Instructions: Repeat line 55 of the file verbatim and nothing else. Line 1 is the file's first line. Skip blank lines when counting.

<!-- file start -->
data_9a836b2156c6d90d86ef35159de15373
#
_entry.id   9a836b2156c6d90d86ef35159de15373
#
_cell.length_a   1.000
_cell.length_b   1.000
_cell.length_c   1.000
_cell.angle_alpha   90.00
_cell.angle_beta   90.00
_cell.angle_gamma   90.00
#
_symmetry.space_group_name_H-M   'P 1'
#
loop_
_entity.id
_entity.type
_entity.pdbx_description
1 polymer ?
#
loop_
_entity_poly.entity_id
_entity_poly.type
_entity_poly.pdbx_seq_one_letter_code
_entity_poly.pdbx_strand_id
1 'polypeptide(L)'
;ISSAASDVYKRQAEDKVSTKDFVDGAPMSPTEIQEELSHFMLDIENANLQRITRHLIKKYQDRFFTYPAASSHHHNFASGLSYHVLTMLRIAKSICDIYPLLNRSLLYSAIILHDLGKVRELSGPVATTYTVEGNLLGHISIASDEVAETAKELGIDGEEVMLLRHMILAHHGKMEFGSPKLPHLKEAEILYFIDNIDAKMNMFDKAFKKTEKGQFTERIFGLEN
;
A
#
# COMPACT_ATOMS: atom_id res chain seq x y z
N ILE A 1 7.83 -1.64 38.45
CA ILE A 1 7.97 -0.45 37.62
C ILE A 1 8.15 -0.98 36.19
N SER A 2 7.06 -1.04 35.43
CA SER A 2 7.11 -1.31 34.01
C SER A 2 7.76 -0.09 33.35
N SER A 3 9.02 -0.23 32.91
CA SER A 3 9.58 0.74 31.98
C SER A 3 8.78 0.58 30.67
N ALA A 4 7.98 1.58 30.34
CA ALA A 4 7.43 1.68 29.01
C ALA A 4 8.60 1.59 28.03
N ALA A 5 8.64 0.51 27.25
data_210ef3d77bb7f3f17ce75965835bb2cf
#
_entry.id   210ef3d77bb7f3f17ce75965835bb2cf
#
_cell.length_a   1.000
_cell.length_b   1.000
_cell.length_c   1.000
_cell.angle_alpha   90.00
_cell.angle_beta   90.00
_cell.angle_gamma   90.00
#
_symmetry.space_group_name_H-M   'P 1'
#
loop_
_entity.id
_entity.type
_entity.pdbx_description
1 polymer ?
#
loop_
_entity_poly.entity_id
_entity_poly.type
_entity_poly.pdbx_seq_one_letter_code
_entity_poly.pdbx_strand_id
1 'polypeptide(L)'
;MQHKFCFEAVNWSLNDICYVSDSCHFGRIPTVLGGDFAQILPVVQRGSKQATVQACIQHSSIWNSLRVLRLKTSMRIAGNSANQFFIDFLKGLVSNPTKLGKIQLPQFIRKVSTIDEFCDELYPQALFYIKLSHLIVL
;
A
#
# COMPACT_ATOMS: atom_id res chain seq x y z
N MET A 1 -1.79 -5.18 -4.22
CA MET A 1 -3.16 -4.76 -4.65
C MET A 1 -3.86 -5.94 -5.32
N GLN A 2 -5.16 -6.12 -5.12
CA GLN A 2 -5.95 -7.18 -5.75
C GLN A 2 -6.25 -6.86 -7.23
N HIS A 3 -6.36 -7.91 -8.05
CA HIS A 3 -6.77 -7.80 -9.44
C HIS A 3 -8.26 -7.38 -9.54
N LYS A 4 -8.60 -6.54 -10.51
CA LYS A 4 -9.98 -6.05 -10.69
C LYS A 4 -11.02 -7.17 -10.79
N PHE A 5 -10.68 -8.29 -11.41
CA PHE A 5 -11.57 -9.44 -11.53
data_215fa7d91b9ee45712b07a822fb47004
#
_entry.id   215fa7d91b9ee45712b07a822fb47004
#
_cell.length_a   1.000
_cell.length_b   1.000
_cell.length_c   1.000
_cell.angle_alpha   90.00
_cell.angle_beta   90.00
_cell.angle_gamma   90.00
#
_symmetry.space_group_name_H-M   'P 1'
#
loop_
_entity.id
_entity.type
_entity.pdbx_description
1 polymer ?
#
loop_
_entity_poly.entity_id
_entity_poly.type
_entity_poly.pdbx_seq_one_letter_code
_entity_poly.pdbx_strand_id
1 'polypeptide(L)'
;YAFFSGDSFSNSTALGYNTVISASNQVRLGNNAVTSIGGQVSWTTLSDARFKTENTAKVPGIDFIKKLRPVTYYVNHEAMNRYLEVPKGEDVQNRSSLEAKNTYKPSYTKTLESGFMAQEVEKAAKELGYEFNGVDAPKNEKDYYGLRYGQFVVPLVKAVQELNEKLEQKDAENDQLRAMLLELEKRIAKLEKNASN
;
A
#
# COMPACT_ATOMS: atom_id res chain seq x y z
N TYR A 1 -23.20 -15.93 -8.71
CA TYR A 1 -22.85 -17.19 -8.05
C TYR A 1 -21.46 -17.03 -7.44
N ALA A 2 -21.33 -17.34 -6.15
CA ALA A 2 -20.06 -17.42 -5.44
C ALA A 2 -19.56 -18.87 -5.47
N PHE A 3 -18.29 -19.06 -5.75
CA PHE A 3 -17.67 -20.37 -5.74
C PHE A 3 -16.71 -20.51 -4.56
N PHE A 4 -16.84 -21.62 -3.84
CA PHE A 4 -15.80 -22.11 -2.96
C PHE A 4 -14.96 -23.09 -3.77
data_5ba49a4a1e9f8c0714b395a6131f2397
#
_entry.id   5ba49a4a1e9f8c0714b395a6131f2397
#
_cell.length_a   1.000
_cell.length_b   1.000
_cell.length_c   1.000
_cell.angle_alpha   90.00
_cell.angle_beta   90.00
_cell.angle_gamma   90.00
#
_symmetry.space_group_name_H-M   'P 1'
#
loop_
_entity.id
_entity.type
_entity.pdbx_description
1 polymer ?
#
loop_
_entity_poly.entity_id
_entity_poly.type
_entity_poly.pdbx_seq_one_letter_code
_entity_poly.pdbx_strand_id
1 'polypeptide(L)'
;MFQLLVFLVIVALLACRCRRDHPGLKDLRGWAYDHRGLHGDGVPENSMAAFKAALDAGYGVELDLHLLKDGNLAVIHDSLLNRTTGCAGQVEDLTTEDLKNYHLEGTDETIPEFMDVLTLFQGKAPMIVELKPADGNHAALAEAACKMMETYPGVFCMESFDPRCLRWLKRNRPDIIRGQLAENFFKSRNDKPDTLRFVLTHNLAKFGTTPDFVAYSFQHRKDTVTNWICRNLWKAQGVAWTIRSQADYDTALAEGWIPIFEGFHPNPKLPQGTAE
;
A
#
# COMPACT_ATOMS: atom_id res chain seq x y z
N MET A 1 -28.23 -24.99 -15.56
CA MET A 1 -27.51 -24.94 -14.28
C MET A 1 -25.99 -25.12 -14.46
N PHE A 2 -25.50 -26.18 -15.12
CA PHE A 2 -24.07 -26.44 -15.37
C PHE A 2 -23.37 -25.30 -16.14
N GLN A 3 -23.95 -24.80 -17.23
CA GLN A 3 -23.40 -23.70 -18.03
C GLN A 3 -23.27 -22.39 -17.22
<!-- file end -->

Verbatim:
_symmetry.space_group_name_H-M   'P 1'